Team mo­ti­va­tion part of day-to-day busi­ness

Winnipeg Free Press - Section H - - CAREERS - COLLEEN COATES

IN or­der to cre­ate and sus­tain team mo­ti­va­tion, it needs to be a mat­ter of con­stant fo­cus. Think of it like coach­ing your team for a marathon. This would re­quire train­ing on a daily ba­sis in or­der to build stamina and reach op­ti­mum fit­ness lev­els. It’s sim­ply not enough to of­fer short, in­fre­quent spurts of in­tense train­ing ac­tiv­ity and hope it will take them the dis­tance.

Many lead­ers make the mis­take of think­ing team mo­ti­va­tion is sep­a­rate from or some­how less im­por­tant than con­duct­ing day-to-day­busi­ness. They may put it on the back burner, be­liev­ing that there will be plenty of time to work on mo­rale and team build­ing af­ter the bot­tom line is achieved.

The truth is, both need to hap­pen si­mul­ta­ne­ously. A mo­ti­vated team gives your or­ga­ni­za­tion a com­pet­i­tive edge, just as it can be the lever­age needed to con­vert ideas into ac­tion. It’s en­tirely pos­si­ble for em­ploy­ees to be en­gaged and able to de­liver great cus­tomer ser­vice when they are be­ing as­sured of a rea­son to do so. That hap­pens when they work in­side an en­vi­ron­ment that en­cour­ages them to re­main or be­come mo­ti­vated.

Whoa — be­come mo­ti­vated? I can hear the naysay­ers now. “How can I pos­si­bly mo­ti­vate em­ploy­ees who aren’t al­ready self-mo­ti­vated? Af­ter all, you can lead a horse to water, but you can’t make them drink.” Yes, that’s true. The cat­a­lyst for mo­ti­va­tion does come from within, and not all em­ploy­ees will be equally dis­ci­plined or de­sirous enough to be self-mo­ti­vated.

How­ever, as a man­ager, you must rec­og­nize that mo­ti­va­tion is also greatly in­flu­enced by ex­ter­nal fac­tors, in­clud­ing en­vi­ron­ment. And that is some­thing you have con­trol over. A healthy work en­vi­ron­ment has a bal­ance of self-mo­ti­va­tion and team mo­ti­va­tion, both of which a good leader can in­spire while pro­mot­ing pro­duc­tiv­ity and progress.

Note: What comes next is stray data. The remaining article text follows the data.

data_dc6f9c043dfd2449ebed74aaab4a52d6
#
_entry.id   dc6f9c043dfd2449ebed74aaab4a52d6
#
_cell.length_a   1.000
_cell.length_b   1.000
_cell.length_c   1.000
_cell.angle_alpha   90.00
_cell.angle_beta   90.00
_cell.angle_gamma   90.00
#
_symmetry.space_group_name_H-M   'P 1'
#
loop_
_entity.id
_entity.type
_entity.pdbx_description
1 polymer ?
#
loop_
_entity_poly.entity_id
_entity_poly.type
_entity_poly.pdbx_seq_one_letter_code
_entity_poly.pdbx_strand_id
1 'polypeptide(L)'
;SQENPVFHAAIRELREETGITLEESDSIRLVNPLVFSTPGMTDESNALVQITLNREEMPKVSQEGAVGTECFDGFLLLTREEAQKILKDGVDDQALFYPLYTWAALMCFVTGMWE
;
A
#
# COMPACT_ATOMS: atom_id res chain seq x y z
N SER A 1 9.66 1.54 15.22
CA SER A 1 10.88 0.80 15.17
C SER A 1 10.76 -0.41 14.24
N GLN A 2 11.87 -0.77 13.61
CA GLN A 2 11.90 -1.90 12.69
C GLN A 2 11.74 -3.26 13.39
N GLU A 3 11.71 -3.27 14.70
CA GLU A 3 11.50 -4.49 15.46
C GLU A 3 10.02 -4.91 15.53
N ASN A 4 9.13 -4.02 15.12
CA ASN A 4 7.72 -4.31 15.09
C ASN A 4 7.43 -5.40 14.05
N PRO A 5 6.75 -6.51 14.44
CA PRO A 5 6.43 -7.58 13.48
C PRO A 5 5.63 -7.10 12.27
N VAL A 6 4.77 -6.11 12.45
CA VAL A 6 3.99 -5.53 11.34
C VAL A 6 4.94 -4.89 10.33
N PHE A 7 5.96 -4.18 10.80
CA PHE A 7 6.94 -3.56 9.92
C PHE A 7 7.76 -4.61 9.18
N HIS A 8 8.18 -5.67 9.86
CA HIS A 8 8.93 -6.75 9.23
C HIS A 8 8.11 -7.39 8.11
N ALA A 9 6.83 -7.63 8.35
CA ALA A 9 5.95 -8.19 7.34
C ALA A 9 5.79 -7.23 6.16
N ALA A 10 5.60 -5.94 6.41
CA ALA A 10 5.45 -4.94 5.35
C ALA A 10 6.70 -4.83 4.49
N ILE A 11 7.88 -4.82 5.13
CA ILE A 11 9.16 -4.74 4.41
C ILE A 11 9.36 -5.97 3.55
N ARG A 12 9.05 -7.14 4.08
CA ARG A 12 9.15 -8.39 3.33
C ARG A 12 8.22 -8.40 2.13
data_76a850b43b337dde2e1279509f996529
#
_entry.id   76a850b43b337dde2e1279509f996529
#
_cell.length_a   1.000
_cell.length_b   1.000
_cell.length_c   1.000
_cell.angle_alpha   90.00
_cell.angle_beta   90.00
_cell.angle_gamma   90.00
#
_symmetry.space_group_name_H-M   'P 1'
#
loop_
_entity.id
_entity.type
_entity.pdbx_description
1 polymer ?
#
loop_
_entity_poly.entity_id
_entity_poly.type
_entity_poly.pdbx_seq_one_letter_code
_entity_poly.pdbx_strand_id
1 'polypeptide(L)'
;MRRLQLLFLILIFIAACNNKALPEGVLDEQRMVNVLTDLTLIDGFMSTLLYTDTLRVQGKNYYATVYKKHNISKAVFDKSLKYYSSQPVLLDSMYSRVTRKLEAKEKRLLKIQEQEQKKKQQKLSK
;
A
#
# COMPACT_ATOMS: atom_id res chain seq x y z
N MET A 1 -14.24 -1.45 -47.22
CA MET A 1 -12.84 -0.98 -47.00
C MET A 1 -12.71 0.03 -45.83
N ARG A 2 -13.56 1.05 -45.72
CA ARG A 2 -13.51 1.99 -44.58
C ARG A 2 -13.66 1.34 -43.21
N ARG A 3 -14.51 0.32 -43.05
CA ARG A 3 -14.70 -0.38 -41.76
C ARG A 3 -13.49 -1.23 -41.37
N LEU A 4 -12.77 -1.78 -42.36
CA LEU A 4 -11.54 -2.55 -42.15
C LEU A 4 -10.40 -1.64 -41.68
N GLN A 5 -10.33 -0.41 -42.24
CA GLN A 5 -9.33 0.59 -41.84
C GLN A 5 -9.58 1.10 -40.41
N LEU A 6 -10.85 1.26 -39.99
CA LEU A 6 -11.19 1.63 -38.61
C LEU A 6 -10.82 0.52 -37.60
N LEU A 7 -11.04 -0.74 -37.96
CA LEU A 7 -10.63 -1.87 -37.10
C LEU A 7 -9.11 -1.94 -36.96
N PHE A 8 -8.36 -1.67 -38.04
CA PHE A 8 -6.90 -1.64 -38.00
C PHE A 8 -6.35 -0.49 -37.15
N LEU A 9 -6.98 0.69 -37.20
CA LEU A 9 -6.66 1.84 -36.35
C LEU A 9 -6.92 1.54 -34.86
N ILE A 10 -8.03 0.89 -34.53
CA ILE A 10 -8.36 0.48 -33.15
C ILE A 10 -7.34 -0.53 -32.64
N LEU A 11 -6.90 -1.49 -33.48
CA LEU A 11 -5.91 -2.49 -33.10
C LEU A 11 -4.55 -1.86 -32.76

An en­vi­ron­ment that is con­ducive for team mo­ti­va­tion should look some­thing like this:

Em­ploy­ees should be able to work free of fear. This in­cludes con­cern that if they don’t per­form to the boss’s high stan­dards they will be fired, as well as worry that if they report any wrong­do­ing they will be re­tal­i­ated against.

Ev­ery­one should get to know those they work with as a per­son, not only a fel­low em­ployee. This helps em­pa­thy, un­der­stand­ing and ap­pre­ci­a­tion to de­velop nat­u­rally.

En­cour­age em­ploy­ees to carry out random acts of kind­ness in the of­fice and in the com­mu­nity. This may mean that you’ll have to get the ball rolling, but once it takes off, it’s a great way to break down bar­ri­ers and im­prove mo­rale.

Each meet­ing and gath­er­ing should be viewed as an op­por­tu­nity for team build­ing. For ex­am­ple, use meet­ings as a place to fa­cil­i­tate group prob­lem solv­ing. Ask some­one to share a work chal­lenge they are fac­ing and then brain­storm po­ten­tial so­lu­tions as a team.

Show that group con­tri­bu­tions are val­ued. When peo­ple see that what they say is be­ing noted (yes, that means tak­ing notes) and taken un­der con­sid­er­a­tion, it shows that their idea is be­ing taken se­ri­ously. There­fore, they will be likely to con­trib­ute more valu­able ideas in the fu­ture.

Cre­ate an open dis­cus­sion fo­rum. Once peo­ple get into the habit of group brain­storm­ing, it opens the gate­way to bet­ter com­mu­ni­ca­tion in a safe place where they can freely ex­press and ex­change ideas. The only rule is that no idea is a bad idea.

Ex­plain how ev­ery­one on the team is in­ter­con­nected. Give peo­ple the “big pic­ture” by cre­at­ing a chart, process map or di­a­gram that vis­ually de­scribes the work­flow and how each per­son’s ef­forts and con­tri­bu­tions im­pact one other.

Of­fer tan­gi­ble and cre­ative in­cen­tives. Do not un­der­es­ti­mate how pow­er­ful con­sis­tent in­cen­tives, bonus pro­grams, and col­lab­o­ra­tive goals are in keep­ing the team mo­ti­vated to stay on course.

Rec­og­nize ef­fort and re­sults. Take time to hon­our sit­u­a­tions where things have gone well in­stead of fo­cus­ing only on those that still need fix­ing. End­ing your meet­ings with ac­knowl­edge­ments and ver­bal “pats on the back” helps cre­ate group co­he­sion.

The goal is to cre­ate a cre­ative, sup­port­ive and en­cour­ag­ing en­vi­ron­ment that of­fers a high level of emo­tional trust. Like a fam­ily, the mem­bers of the team know each other well, ac­cept oth­ers’ strengths and weak­nesses and look out for one an­other. De­spite not be­ing able to see eye to eye on oc­ca­sion, they work through the chal­lenges and cel­e­brate the suc­cesses.

By main­tain­ing fo­cus on this goal on a daily ba­sis, you can help en­sure that your team has the mo­ti­va­tion to cross the fin­ish line and stay miles ahead of the com­pe­ti­tion.



Use your meet­ings as an op­por­tu­nity for team build­ing, to fa­cil­i­tate group prob­lem solv­ing.

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